The UN organisation said it could take several weeks to complete studies of the new variant and that the number of Omicron cases appeared to be increasing in almost all provinces of South Africa.
The UN health agency has declared the recently-discovered B.1.1.529 strain of Covid-19 to be a variant of concern, renaming it Omicron.
"Based on the evidence presented indicative of a detrimental change in Covid-19 epidemiology... the WHO has designated B.1.1.529 as a variant of concern (VOC), named Omicron," the World Health Organisation stated on Friday.
The WHO said it could take several weeks to complete studies of Omicron to see if there are any changes in transmissibility, severity or implications for Covid vaccines, tests and treatments.
The classification puts Omicron into the most-troubling category of Covid-19 variants, along with the globally-dominant Delta, plus its weaker rivals Alpha, Beta and Gamma.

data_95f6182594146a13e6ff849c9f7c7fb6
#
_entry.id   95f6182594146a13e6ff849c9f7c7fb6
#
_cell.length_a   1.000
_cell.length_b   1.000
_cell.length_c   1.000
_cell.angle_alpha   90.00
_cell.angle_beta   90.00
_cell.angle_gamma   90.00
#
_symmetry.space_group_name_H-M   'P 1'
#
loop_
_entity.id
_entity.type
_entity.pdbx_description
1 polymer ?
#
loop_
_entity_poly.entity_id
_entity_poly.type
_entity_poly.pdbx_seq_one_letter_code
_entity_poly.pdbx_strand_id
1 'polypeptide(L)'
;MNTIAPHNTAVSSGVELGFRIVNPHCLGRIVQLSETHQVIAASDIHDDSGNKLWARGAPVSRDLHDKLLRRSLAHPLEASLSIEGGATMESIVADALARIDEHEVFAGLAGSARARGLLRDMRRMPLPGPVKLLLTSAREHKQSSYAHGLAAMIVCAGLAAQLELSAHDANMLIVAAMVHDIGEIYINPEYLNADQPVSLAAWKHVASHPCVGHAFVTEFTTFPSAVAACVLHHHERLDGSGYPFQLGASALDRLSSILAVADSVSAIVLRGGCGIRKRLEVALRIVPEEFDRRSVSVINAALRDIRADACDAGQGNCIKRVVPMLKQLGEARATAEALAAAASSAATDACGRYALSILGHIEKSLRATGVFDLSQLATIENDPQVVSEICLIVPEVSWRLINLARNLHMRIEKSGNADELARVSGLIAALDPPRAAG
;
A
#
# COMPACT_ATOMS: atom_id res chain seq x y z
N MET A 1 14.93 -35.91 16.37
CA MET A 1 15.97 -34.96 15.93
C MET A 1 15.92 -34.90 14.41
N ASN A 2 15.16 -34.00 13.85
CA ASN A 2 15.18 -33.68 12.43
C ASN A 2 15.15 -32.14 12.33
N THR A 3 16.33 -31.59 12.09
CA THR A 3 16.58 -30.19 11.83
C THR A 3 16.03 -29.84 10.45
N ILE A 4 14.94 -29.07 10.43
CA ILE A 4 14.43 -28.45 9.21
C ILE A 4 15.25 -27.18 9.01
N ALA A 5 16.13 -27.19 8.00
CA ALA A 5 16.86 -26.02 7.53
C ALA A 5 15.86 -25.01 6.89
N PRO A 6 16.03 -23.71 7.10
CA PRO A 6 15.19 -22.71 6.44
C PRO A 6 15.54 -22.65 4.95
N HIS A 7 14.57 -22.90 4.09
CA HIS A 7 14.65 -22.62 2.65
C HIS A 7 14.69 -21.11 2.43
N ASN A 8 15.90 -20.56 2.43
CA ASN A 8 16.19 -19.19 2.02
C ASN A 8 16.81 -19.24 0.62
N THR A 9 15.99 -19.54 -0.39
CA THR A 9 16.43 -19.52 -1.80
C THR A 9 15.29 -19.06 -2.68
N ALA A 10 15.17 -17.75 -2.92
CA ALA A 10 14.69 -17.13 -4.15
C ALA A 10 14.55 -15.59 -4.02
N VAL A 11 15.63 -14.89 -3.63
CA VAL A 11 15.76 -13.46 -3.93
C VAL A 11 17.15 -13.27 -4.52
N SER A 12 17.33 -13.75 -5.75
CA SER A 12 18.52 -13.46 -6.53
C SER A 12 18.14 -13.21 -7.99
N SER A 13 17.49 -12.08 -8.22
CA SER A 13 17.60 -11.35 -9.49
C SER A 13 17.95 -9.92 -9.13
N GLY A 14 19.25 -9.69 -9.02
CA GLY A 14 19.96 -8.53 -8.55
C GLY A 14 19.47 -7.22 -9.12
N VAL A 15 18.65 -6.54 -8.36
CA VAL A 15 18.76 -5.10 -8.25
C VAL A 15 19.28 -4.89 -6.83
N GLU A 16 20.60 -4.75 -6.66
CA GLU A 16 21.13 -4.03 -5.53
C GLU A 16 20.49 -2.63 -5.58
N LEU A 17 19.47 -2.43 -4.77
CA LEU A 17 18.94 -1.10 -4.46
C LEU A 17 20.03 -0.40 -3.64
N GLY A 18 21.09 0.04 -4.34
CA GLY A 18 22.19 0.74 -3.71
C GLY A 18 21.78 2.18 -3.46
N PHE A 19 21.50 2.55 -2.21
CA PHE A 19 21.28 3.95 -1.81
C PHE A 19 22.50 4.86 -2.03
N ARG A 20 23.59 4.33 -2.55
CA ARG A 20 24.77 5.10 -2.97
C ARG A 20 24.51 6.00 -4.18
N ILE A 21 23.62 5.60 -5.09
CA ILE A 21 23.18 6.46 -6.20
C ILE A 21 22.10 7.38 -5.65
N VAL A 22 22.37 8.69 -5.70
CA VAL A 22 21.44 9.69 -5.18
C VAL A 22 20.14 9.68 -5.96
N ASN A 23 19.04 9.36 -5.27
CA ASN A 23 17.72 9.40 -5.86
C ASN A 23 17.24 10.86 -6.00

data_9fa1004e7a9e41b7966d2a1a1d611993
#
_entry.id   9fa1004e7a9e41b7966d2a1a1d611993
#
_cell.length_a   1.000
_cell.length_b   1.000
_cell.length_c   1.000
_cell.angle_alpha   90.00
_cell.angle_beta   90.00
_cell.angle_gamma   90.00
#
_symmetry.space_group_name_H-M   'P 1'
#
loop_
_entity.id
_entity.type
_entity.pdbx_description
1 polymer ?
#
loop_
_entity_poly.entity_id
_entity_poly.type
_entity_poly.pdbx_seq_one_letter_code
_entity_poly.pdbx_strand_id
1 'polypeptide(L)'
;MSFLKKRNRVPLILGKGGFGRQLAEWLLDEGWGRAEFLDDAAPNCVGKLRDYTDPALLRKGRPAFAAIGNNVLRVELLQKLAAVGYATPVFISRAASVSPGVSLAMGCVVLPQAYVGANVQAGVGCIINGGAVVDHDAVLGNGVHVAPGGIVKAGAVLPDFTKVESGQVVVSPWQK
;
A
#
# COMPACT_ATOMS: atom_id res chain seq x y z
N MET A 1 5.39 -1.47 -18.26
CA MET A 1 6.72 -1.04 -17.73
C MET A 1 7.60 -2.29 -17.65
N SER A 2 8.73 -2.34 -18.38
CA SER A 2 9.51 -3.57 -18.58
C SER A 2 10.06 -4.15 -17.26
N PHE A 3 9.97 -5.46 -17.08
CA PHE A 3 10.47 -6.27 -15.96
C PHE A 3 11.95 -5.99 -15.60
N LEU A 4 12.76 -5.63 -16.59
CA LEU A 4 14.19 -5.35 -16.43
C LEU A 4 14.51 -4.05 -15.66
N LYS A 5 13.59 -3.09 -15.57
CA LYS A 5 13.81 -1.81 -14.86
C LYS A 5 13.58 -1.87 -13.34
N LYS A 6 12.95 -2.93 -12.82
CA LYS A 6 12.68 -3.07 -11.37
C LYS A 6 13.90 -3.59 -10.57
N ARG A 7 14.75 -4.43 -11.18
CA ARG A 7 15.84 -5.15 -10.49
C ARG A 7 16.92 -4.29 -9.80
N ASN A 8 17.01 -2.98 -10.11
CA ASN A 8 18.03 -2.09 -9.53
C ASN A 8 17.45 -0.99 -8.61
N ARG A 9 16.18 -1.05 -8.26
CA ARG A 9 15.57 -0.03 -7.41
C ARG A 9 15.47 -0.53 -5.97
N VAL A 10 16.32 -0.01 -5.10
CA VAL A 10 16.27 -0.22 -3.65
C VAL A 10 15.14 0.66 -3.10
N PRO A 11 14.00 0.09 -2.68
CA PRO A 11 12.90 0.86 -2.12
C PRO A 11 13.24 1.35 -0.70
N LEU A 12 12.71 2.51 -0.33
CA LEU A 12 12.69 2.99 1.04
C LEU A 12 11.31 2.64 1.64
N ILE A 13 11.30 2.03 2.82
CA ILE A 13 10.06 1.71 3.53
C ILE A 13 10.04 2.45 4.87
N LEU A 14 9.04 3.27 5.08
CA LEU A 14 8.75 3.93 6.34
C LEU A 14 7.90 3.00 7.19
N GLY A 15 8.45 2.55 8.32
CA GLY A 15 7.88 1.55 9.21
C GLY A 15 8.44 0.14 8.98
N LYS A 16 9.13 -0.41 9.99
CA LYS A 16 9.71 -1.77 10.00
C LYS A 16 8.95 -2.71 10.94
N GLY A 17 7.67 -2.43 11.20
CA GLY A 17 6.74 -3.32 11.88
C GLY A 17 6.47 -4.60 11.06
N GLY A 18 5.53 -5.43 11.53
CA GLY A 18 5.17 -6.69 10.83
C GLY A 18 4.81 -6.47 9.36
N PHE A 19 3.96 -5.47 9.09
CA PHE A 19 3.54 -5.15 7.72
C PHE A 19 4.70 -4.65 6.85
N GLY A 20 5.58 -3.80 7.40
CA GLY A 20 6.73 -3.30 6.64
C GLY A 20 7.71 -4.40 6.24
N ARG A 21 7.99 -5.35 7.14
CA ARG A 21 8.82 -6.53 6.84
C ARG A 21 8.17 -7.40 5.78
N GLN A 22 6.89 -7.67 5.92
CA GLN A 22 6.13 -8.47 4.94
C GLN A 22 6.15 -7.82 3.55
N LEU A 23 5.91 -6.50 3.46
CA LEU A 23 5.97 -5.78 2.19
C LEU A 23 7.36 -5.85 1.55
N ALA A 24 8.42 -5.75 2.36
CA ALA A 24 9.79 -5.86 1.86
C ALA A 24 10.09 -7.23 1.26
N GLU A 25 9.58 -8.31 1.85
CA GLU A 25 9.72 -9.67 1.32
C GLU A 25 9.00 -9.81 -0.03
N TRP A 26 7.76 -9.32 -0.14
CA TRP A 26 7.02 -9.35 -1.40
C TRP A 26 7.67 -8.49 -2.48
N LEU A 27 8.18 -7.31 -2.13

Nations rushed to ban flights to slow the spread of Omicron, while stock markets and oil prices plunged on fears surrounding the variant, potentially dealing a heavy blow to the global economic recovery.
The change in classification came after a quickly-assembled virtual meeting of the WHO's Technical Advisory Group on SARS-CoV-2 Virus Evolution.
The variant was first reported to the WHO from South Africa on Wednesday.
The first known confirmed Omicron infection was from a specimen collected on November 9. In recent weeks, infections in South Africa have increased steeply, coinciding with the detection.
The WHO said the number of Omicron cases appeared to be increasing in almost all provinces of South Africa.
Flurry of travel bans
Apart from South Africa, Omicron has been detected in Israel in a person coming from Malawi; Botswana; Belgium and Hong Kong.
Despite countries scrambling to ban flights, the WHO earlier cautioned against imposing travel restrictions due to Omicron.
The organisation said countries should take a risk-based and scientific approach when considering travel curbs in light of the variant – but cautioned against restrictions.
Besides Delta, Omicron and the three other VOCs, there are currently two lower variants of interest and below that, a further seven under monitoring.